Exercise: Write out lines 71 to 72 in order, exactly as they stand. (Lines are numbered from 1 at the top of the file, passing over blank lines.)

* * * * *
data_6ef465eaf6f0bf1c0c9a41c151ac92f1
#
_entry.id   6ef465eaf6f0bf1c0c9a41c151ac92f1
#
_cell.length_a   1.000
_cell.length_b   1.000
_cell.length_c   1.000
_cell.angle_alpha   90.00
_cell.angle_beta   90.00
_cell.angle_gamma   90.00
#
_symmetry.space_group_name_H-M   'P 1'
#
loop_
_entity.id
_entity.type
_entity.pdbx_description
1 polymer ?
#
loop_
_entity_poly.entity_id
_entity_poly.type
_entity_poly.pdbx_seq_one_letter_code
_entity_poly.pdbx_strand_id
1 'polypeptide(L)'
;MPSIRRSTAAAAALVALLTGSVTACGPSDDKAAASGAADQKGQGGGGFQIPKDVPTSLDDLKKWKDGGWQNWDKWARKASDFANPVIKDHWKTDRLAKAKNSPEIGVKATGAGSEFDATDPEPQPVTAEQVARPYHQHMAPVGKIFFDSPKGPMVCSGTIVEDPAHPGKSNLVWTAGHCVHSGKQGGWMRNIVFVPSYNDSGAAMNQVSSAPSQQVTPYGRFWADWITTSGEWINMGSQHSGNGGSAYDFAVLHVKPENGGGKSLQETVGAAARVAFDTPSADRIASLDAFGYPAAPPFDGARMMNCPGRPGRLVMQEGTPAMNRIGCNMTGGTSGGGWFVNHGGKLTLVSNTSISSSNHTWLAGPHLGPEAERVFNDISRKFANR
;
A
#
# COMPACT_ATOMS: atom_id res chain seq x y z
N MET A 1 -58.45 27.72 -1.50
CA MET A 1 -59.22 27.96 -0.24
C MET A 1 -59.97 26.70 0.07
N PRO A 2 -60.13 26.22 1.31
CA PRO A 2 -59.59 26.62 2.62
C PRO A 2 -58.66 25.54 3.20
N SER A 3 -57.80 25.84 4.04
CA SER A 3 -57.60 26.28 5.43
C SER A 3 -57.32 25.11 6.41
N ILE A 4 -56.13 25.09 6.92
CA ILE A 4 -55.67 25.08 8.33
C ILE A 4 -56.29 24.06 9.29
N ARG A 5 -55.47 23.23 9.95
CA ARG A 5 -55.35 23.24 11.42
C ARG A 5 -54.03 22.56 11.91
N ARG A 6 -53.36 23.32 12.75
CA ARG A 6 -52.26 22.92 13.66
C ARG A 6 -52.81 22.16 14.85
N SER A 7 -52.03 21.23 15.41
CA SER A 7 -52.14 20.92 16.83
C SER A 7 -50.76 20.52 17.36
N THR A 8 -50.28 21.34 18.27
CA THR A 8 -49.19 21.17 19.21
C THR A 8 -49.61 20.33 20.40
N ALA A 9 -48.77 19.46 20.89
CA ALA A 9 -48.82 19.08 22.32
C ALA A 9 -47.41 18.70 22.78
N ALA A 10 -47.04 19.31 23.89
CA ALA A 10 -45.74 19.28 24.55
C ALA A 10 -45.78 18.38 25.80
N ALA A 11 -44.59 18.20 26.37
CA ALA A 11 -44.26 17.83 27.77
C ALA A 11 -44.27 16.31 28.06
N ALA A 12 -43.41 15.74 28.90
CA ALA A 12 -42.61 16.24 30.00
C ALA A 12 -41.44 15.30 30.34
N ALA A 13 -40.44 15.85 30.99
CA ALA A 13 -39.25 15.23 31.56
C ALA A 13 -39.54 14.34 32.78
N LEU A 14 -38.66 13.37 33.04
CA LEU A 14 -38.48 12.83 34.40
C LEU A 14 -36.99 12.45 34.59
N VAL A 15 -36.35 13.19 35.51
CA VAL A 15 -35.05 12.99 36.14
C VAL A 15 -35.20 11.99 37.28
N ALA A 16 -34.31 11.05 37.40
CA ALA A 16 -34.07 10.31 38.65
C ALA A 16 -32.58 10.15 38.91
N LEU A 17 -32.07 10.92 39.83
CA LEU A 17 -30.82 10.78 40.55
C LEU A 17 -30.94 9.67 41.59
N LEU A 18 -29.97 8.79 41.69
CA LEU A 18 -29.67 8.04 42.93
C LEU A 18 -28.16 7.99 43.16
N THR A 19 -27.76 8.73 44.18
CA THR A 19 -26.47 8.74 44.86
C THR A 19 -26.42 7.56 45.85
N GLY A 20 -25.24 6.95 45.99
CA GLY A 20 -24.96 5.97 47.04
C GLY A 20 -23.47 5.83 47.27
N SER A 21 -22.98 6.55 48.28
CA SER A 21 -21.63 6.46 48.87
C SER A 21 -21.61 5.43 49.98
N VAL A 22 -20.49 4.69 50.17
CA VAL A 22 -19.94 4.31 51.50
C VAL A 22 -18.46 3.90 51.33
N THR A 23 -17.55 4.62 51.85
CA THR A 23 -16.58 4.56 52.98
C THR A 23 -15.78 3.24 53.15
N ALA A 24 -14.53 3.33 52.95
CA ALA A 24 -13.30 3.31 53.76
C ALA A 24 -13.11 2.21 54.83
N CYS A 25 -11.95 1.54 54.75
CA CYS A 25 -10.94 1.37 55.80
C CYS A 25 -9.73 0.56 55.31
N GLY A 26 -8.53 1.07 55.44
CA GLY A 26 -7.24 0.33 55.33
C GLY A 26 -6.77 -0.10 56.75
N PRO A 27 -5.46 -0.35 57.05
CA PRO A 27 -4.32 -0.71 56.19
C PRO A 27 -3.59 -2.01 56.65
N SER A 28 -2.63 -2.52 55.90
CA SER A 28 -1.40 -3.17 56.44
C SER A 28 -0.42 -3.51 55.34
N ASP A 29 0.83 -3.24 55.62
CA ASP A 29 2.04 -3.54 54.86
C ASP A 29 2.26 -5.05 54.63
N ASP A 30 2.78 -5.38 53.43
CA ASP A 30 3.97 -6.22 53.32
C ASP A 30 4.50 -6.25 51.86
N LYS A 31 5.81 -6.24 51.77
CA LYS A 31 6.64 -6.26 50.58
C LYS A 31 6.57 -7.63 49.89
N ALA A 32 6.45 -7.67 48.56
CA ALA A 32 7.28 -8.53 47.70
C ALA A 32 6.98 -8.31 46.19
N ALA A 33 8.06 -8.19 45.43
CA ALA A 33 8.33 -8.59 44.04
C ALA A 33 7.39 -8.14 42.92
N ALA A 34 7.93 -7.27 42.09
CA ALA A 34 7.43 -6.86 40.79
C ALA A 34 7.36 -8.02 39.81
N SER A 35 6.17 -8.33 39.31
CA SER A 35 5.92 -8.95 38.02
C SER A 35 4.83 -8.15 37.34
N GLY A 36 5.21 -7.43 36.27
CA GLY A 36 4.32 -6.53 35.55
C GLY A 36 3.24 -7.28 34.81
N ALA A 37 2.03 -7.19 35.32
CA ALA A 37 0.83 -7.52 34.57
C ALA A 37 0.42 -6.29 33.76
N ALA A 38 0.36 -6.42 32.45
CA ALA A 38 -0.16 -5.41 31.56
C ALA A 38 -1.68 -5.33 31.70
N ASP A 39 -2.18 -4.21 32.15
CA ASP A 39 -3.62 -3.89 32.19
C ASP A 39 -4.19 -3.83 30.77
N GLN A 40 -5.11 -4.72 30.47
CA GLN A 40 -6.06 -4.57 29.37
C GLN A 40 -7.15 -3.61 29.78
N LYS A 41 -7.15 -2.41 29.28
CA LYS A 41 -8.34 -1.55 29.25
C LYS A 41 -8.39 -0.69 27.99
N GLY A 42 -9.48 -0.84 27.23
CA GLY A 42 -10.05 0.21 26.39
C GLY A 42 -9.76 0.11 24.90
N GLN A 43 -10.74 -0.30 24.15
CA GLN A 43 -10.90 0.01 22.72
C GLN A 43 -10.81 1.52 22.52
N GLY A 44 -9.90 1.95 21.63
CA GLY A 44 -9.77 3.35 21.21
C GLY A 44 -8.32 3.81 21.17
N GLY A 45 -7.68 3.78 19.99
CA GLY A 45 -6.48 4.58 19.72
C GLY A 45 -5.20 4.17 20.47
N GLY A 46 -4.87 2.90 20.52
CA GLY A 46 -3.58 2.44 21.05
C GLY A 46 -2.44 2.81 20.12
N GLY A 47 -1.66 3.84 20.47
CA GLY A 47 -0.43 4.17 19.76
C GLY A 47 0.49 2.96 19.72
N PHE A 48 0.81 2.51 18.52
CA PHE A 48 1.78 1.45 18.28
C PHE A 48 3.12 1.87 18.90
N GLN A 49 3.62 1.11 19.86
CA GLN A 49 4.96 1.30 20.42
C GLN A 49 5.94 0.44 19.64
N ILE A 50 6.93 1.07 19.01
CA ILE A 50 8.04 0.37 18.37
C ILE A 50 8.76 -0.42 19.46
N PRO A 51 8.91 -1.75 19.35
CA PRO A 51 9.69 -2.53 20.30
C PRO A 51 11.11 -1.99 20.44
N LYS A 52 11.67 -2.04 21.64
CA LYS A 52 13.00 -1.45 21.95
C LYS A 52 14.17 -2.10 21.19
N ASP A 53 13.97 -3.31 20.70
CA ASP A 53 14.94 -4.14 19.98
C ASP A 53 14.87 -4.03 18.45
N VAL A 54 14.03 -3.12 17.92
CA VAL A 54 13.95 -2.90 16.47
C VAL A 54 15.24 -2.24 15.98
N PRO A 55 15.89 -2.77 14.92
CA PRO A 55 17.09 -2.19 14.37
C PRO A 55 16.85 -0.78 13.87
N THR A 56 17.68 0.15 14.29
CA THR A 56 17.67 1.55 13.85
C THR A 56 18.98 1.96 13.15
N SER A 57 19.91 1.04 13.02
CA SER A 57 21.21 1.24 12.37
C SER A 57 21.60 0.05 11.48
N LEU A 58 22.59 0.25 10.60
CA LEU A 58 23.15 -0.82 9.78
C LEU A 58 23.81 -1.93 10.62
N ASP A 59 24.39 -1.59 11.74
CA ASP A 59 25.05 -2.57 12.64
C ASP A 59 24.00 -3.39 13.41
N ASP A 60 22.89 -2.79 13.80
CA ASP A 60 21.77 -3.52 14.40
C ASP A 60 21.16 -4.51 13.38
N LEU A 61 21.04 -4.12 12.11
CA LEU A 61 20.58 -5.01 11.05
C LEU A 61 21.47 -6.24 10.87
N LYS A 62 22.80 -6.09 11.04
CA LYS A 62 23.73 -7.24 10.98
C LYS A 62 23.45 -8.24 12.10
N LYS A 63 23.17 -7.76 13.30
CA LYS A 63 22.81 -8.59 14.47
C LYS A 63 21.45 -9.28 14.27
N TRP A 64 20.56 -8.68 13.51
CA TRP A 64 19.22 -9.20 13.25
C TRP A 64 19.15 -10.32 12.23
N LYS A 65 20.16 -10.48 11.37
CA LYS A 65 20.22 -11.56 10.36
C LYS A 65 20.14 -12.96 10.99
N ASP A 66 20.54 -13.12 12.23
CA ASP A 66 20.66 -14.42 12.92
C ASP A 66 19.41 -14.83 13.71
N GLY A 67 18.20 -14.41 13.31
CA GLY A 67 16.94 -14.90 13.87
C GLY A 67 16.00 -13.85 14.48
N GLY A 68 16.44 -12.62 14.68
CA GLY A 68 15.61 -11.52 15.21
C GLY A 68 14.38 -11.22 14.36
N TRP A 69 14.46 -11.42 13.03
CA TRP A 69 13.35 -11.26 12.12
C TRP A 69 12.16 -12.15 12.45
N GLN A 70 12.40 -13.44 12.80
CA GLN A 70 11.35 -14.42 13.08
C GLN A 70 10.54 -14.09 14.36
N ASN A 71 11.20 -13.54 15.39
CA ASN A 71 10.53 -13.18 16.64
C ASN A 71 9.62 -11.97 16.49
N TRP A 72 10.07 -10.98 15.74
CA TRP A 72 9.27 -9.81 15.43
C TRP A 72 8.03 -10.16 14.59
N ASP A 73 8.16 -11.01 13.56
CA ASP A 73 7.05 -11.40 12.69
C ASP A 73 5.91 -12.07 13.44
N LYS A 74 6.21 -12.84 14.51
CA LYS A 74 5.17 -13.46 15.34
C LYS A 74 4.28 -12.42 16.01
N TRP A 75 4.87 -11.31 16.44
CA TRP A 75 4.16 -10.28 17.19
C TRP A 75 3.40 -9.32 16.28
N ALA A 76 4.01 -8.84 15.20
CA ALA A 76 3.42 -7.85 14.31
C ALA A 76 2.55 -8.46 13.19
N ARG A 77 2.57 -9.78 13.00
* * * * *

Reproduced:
CA LEU A 14 -38.48 12.83 34.40
C LEU A 14 -36.99 12.45 34.59